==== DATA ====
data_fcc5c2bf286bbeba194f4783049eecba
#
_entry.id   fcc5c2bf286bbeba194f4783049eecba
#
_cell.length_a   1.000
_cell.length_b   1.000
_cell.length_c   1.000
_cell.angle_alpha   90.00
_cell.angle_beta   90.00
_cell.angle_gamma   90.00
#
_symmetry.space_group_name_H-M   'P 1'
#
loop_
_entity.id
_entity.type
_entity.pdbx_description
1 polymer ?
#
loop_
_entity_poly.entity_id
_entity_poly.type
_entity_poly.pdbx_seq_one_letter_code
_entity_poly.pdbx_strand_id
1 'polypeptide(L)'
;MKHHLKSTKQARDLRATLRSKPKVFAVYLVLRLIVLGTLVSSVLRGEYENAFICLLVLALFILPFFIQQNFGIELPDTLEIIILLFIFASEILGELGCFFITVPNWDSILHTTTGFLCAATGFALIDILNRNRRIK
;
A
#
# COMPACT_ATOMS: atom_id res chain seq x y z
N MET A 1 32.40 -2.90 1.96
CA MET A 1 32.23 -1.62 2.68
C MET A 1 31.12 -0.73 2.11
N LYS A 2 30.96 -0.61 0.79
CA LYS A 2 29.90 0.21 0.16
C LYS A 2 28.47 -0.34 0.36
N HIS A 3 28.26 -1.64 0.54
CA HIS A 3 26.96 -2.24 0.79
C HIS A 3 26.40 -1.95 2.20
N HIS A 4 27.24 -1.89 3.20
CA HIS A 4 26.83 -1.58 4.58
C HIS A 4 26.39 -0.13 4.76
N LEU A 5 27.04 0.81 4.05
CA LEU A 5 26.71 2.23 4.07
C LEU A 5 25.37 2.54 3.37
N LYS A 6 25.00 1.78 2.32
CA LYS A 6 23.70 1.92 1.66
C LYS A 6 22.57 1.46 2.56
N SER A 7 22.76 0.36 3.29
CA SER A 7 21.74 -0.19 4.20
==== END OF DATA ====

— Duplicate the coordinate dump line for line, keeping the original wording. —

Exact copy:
data_fcc5c2bf286bbeba194f4783049eecba
#
_entry.id   fcc5c2bf286bbeba194f4783049eecba
#
_cell.length_a   1.000
_cell.length_b   1.000
_cell.length_c   1.000
_cell.angle_alpha   90.00
_cell.angle_beta   90.00
_cell.angle_gamma   90.00
#
_symmetry.space_group_name_H-M   'P 1'
#
loop_
_entity.id
_entity.type
_entity.pdbx_description
1 polymer ?
#
loop_
_entity_poly.entity_id
_entity_poly.type
_entity_poly.pdbx_seq_one_letter_code
_entity_poly.pdbx_strand_id
1 'polypeptide(L)'
;MKHHLKSTKQARDLRATLRSKPKVFAVYLVLRLIVLGTLVSSVLRGEYENAFICLLVLALFILPFFIQQNFGIELPDTLEIIILLFIFASEILGELGCFFITVPNWDSILHTTTGFLCAATGFALIDILNRNRRIK
;
A
#
# COMPACT_ATOMS: atom_id res chain seq x y z
N MET A 1 32.40 -2.90 1.96
CA MET A 1 32.23 -1.62 2.68
C MET A 1 31.12 -0.73 2.11
N LYS A 2 30.96 -0.61 0.79
CA LYS A 2 29.90 0.21 0.16
C LYS A 2 28.47 -0.34 0.36
N HIS A 3 28.26 -1.64 0.54
CA HIS A 3 26.96 -2.24 0.79
C HIS A 3 26.40 -1.95 2.20
N HIS A 4 27.24 -1.89 3.20
CA HIS A 4 26.83 -1.58 4.58
C HIS A 4 26.39 -0.13 4.76
N LEU A 5 27.04 0.81 4.05
CA LEU A 5 26.71 2.23 4.07
C LEU A 5 25.37 2.54 3.37
N LYS A 6 25.00 1.78 2.32
CA LYS A 6 23.70 1.92 1.66
C LYS A 6 22.57 1.46 2.56
N SER A 7 22.76 0.36 3.29
CA SER A 7 21.74 -0.19 4.20